"Ultimately, all of the details can be managed by a smart phone app," said Afzal, who studied electronics and computer programming at Isfahan University of Technology in Iran, where he earned a bachelor's degree in agricultural machinery engineering. He is testing his working concept in the field at Penn State.

Two years ago, he led a team that won first place in the College of Agricultural Sciences' Ag Springboard contest, an entrepreneurial business-plan competition, and was awarded $7,500 to help develop the concept.

Growing up in Iran, Afzal knows water availability determines the fate of agriculture. In the last decade, the Zayandeh River in his home city of Isfahani has dried up, and many farmers no longer can plant their usual crops. "Water is a big issue in our country," said Afzal. "That is a big motivation for my research."

Afzal's technology is very promising, noted Sjoerd Duiker, associate professor of soil management, Afzal's adviser and a member of the research team. Current methods to determine irrigation are crude, while Afzal's sensors work directly with the plant tissue.

"I believe these sensors could improve water-use efficiency considerably," Duiker added. "Water scarcity is already a huge geopolitical issue, with agriculture responsible for about 70 percent of world freshwater use. Improvements in water use efficiency will be essential."

In a follow-up study, Afzal has just finished evaluating leaf sensors on tomato plants in a greenhouse. The results confirmed the outcomes of the just-published study. In his new research, he is developing an algorithm to translate the leaf thickness and capacitance variations to meaningful information about plant water status.
If you leave your pivot exposed all through the winter, you’re going to be working on it a lot longer in the spring,” says Jeff Ewen, an irrigation agrologist with the Saskatchewan Ministry of Agriculture in Outlook, Sask. To help producers prevent damage from winter’s storms and bone-chilling temperatures, Ewen offers a number of winterizing tips.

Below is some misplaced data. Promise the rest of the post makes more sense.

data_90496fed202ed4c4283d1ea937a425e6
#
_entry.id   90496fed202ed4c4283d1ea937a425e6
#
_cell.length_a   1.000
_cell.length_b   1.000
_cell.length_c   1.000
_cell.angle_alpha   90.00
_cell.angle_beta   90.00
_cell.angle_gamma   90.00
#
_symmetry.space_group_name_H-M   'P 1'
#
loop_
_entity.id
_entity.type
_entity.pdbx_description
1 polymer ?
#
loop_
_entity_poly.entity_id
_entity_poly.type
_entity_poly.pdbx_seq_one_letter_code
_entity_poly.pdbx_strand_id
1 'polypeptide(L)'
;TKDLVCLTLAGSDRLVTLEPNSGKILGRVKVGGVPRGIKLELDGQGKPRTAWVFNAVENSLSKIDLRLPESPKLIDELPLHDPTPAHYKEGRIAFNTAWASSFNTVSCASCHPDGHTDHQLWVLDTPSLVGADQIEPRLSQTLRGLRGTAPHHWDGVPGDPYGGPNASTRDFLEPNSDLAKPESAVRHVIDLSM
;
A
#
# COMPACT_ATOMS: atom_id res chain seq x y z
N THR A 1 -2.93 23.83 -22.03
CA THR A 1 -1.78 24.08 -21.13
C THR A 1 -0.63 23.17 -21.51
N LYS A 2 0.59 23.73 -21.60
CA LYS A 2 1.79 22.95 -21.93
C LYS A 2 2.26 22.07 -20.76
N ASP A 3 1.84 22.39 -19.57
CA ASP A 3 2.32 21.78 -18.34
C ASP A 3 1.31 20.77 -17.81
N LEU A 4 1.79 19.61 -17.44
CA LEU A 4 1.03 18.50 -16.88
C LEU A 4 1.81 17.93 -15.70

Apr. 21, 2016 - Deciding on the correct water application solution is vital to your center pivot's performance. Here are three questions you need to ask yourself before picking out a sprinkler package with your dealer.

1. What is your soil type and texture? Proper sprinkler design and selection helps reduce soil sealing with medium to heavy soils.
2. What crops are you growing? A significant challenge with sprinkler head design is its ability to penetrate the crop canopy.
3. What does your field's terrain look like? The slope of your field must be considered when choosing sprinklers to minimize runoff and ​to keep water where it does your crop the most good.

By using your answers to these questions, you will be prepared to work with your dealership's water application experts to help determine how best to reduce energy cost, save water on your farm, and maximize your profitability.

For more information on sprinkler packages and water application solutions, get your free eBook 8 Tips to Accurately Check Your Center Pivot Sprinklers.




Every 15 minutes, 685 kilometres out in space, the National Aeronautics and Space Administration (NASA) satellite known as SMAP (Soil Moisture Active Passive) records the earth’s soil moisture and temperature. NASA then uses that data to produce the most accurate maps of global soil moisture, temperature and freeze-thaw states ever created with data from space. Agriculture and Agri-Food Canada (AAFC), Environment Canada and university scientists are assisting NASA in validating SMAP soil maps. AAFC is also producing higher resolution soil moisture maps from the Canadian RADARSAT-2 satellite.